"Here I am, this little kid, I can't even see over the steering wheel, and I'm parking Cadillacs," Henry Hill (Ray Liotta) says early on in Martin Scorsese's Goodfellas.  That's a good thumbnail description of Henry's obsessions, and of the film's as well. Henry wants to be a man—or more, he wants to be the man. He wants to do grown-up stuff, like park Cadillacs, tip big, have Bobby Vinton send his girl champagne, and pistol whip any guy who insults her. He wants to have the biggest balls of them all. 

Kyle Smith at the New York Post argued this week that "Women are not capable of understanding GoodFellas" because it's "a story of ball-busting etiquette" where "[t]he rule is: be a man, be tough, and always keep the party going."

To a woman, the “GoodFellas” are lowlifes. To guys, they’re hilarious, they’re heroes. They rule the roost…. The fact that guns are involved—that, at any moment, anyone could get shot for any reason—just makes the stakes higher, the fantasy more exciting.

Smith is deliberately trolling, of course. Lots of women like Goodfellas, and plenty of men (like me) don't. But his broader point is sound, albeit somewhat garbled. Goodfellas is indeed about masculinity, about being tough, partying, hanging with your buddies, and beating the daylights out of anyone who crosses you. Smith thinks (or charitably, pretends to think) that the film endorses this code. He presents it as a kind of primer in the manly pleasures hanging out and busting each other's balls. 

But the whole point of Goodfellas is that being a man, as Henry defines it—in terms of power and ball-busting—is poisonous, violent, degrading, and stupid. Tommy (Joe Pesci), whom Smith presents as an icon of "ball-busting etiquette," is a dangerous psychopath whose glaring insecurity causes him to murder pointlessly until the mafia puts him down like a rabid dog (they shoot him in the face so his mother can't have an open casket funeral). Smith's praise of the male camaraderie conveniently ignores the entire second half of the film, in which all those friends turn on each other with slavering viciousness. Morrie isn't killed for a failure of ball-busting etiquette, as Smith contends; he's killed because Jimmy (Robert De Niro) doesn't want to pay him his share of the heist money. To be a man in Goodfellas is to be a murderous, conscienceless monster.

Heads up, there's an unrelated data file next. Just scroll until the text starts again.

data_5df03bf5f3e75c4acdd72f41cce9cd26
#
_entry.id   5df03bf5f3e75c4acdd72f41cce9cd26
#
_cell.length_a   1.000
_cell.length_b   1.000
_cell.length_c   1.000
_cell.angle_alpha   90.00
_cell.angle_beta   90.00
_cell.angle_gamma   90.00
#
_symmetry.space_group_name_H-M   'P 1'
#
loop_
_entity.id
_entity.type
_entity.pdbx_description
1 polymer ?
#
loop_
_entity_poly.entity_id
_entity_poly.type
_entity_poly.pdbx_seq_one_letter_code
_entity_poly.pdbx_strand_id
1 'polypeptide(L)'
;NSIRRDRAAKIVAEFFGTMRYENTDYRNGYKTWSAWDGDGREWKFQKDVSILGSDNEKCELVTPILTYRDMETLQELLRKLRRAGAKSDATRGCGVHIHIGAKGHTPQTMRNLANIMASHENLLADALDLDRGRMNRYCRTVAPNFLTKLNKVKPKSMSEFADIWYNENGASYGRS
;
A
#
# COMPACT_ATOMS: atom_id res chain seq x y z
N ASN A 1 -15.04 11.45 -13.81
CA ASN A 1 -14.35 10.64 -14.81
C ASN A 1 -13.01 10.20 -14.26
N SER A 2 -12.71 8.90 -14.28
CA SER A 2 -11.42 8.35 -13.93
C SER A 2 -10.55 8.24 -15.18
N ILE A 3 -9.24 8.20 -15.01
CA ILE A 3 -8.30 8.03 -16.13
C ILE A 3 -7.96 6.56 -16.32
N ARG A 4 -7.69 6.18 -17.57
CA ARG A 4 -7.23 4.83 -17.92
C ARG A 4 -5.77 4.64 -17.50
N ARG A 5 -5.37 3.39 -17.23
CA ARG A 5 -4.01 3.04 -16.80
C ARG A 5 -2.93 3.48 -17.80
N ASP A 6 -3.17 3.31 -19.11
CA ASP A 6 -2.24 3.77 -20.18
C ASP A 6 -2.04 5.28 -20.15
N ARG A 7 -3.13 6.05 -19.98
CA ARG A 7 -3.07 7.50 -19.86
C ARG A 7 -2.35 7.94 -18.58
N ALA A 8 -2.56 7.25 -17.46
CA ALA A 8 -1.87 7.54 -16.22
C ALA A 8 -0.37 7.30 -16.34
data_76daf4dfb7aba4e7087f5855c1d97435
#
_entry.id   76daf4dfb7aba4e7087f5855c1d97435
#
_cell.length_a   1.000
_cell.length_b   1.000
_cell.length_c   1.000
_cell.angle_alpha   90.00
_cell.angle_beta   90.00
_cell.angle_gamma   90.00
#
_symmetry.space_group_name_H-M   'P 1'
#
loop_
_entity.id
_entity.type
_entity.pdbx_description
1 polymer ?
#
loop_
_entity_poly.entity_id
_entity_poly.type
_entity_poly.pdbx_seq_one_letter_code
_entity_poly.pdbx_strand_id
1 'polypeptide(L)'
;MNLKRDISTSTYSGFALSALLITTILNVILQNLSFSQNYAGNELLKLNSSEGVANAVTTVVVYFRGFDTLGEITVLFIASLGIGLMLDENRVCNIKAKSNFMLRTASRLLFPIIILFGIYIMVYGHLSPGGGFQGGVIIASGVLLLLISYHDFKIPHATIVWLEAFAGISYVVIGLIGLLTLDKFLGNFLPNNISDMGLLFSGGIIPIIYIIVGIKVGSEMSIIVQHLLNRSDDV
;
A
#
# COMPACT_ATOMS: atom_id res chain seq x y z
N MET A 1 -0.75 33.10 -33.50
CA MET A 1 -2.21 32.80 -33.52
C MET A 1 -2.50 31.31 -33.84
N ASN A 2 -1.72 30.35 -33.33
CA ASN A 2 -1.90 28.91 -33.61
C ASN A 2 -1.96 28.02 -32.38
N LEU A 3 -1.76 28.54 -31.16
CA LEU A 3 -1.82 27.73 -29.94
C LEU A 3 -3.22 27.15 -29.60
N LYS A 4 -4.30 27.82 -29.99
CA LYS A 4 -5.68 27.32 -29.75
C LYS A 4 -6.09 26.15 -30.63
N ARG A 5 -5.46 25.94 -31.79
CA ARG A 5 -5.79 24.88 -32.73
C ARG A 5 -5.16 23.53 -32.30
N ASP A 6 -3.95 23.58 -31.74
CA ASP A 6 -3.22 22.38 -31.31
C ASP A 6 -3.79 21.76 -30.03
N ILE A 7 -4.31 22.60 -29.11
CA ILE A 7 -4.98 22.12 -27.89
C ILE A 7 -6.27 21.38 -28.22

You can't entirely blame Smith for smugly missing the entire moral point of the film, though—or at least, you can't blame only him. Goodfellas is a parable about the ugliness of masculinity, but it's also an exploitation film. It wags a finger at the hedonism while not very subtly enjoying the lascivious action. The world of power and violence and money is exciting. Smith reacts to it exactly like Henry's soon-to-be-wife Karen (Lorraine Bracco), who gets turned on when Henry tells her to hide a gun. The patina of morality (which Smith misses) adds an aura of seriousness to the genre pleasures of violence and swagger (which cause Smith to fan himself).

Scorsese implicitly condemns the violence and cruelty of his characters, and even sees them as pathetic. By the end of the film Henry is coked-up, paranoid, and sad, barely able to hold his business together; in one painful sequence he collapses into a fetal position sobbing in a corner. In the last scene, Henry bitterly whines that he has become "an average nobody … a schnook."

And that's precisely why Smith's callow reading can't be dismissed. Goodfellas shows the ugly, stupid, humiliating consequences of the manliness Smith touts, but it has nothing to offer in its place. If you're not the guy screwing people over, then you're the guy being screwed. Goodfellas' gendered imagination allows for no other positions. In his essay, Smith is simply playing out, rather helplessly, the blueprint the film offers by desperately asserting his manliness. If you're not a manly man, after all, what are you?

Which is why, despite excellent acting and much memorable dialogue, Goodfellas is a chore to watch; two and a half hours of Scorsese demonstrating with stolid scandalousness, his inability to think his way out of the gangster genre conventions. The narrative has him by those busted balls—just as it has Kyle Smith. Like Henry's wife Karen, who at first finds the insularity and violence of the mafia uncomfortable, the viewer—or at least Smith—comes to see the life on display as not just acceptable, but the only way to live. Like the stream of interchangeable Peters and Paulis at Karen's wedding, the swaggering partiers in the film blur into a single macho bantam bray. Goodfellas is mediocre not because it's for guys, but because wiseguys and their victims are the only guys that it can imagine.